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Twitterverse was NOT ‘Lovin’ McDonald’s latest marketing catchphrase

November 12, 2014, 11:00 AM UTC
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RENO, NV - SEPTEMBER 14: A McDonald's golden arches logo hangs on the side of a parking lot wall on September 14, 2013, in Reno, Nevada. Reno, located in the northwest corner of Nevada, continues to struggle from the effects of a housing bubble and the impact of Indian gaming in California. This has placed a major burden on its entertainment, recreation, food service and accomodations business sectors. (Photo by George Rose/Getty Images)
Photograph by George Rose — Getty Images

When word leaked out that McDonald’s had trademarked the phrase (and, well, equation), “‘Lovin > Hatin’”, the reaction on social media was swift and harsh. Though the fast-food chain insisted that the new wording was never intended to replace the company’s long-standing catchphrase, “I’m lovin’ it,” the Wall Street Journal reported it would debut on New Year’s Day and even get an airing in the Super Bowl—claims the company dismissed as “highly speculative and premature.” Still, the masses erupted with derision.

“Lovin’ > Hatin’ –Nietzsche,” tweeted Chris Remo to his 36,000 followers.

“McDonalds changes their slogan to ‘Lovin’ > Hatin’ in an attempt to be hip, yet still forces its employees to wear visors,” quipped Canadian radio host Tyler Middleton.”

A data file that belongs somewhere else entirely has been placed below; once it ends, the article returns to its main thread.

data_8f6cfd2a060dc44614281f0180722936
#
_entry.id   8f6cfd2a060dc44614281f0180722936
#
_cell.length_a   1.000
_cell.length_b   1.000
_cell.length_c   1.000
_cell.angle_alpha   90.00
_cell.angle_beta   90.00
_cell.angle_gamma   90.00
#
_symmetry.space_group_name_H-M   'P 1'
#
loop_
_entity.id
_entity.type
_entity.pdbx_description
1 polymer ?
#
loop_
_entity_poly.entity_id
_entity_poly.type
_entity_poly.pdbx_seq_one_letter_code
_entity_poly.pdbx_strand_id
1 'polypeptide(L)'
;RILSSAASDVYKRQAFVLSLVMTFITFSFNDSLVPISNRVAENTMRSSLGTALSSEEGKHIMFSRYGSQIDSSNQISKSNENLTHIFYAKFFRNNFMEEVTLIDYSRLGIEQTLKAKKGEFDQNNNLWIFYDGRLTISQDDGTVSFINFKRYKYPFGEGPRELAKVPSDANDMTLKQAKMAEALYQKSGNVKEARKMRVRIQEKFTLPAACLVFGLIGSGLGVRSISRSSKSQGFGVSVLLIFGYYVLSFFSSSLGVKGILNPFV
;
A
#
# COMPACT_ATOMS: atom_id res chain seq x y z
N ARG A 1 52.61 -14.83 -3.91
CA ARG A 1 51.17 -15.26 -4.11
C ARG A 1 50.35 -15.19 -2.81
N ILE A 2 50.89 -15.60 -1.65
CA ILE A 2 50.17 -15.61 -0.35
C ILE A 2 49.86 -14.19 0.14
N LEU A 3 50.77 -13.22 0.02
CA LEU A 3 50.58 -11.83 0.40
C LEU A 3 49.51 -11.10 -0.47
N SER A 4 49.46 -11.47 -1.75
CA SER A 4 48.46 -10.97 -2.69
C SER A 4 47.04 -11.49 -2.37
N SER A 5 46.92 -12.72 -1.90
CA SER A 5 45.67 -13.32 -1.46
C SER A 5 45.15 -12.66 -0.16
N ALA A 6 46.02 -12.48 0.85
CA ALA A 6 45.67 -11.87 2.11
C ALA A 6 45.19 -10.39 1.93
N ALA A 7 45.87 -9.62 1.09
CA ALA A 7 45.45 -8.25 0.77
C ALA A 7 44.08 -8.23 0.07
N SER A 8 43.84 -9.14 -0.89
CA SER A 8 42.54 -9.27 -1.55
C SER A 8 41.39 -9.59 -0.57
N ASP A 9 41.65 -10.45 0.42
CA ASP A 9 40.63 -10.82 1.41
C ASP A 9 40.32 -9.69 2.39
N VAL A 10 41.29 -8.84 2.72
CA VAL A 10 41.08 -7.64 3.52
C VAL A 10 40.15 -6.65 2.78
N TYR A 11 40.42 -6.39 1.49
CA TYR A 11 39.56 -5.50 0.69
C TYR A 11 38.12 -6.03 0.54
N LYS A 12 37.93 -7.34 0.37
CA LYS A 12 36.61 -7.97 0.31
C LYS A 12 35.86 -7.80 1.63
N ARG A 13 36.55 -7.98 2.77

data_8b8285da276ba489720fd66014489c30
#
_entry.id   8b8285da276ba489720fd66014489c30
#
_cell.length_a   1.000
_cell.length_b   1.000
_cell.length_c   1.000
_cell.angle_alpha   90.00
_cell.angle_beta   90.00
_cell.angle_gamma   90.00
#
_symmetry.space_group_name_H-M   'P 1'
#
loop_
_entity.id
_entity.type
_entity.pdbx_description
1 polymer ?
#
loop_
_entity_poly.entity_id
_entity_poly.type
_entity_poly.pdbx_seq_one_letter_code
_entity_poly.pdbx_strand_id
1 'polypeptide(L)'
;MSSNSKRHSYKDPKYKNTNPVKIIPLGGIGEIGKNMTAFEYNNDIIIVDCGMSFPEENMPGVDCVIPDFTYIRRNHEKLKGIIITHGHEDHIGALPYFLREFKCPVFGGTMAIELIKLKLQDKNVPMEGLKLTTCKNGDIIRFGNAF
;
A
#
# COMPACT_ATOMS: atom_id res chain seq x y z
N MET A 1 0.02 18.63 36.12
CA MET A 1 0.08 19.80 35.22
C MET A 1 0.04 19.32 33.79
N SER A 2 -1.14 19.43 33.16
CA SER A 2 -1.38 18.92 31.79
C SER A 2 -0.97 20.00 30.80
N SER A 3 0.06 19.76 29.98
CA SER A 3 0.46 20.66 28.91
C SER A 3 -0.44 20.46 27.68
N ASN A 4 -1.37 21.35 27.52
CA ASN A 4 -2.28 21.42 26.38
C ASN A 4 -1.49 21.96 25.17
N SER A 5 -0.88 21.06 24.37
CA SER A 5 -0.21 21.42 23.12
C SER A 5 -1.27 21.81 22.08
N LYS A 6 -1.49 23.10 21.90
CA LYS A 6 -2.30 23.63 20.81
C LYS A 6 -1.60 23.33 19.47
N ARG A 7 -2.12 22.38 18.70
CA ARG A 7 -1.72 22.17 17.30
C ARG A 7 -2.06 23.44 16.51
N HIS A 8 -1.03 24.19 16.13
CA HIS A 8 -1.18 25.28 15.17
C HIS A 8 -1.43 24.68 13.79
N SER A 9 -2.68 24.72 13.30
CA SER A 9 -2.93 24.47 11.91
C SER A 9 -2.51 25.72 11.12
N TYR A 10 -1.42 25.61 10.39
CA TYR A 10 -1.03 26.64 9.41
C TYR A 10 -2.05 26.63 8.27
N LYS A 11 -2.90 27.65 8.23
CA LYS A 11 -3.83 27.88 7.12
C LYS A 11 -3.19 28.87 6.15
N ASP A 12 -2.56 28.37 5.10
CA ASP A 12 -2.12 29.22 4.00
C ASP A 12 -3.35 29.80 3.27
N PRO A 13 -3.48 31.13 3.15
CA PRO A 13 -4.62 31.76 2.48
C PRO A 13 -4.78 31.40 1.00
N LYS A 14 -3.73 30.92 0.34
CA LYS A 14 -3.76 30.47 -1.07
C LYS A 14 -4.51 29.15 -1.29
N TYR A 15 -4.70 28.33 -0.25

Branding experts merely shook their head. “I think the phrase created a certain amount of confusion,” says Tim Calkins, a marketing professor at Northwestern’s Kellogg School of Management. “It’s not certain what McDonald’s is trying to communicate.” And ambiguity is not a good thing for McDonald’s, as evidenced by a tweet from ESPNW columnist and on-camera host Sarah Spain: While lovin’ may indeed be greater than hatin’, “Hatin’ Beats Heart Disease.”

For now, it doesn’t look as if this mathematical theorem will make it into the pantheon of McDonald’s slogans, alongside the “Two all- beef patties” jingle and “You Deserve a Break Today.” Once a phrase gets tainted, says Calkins, “it can spoil the water before you even roll it out.”

This story is from the December 1, 2014 issue of Fortune.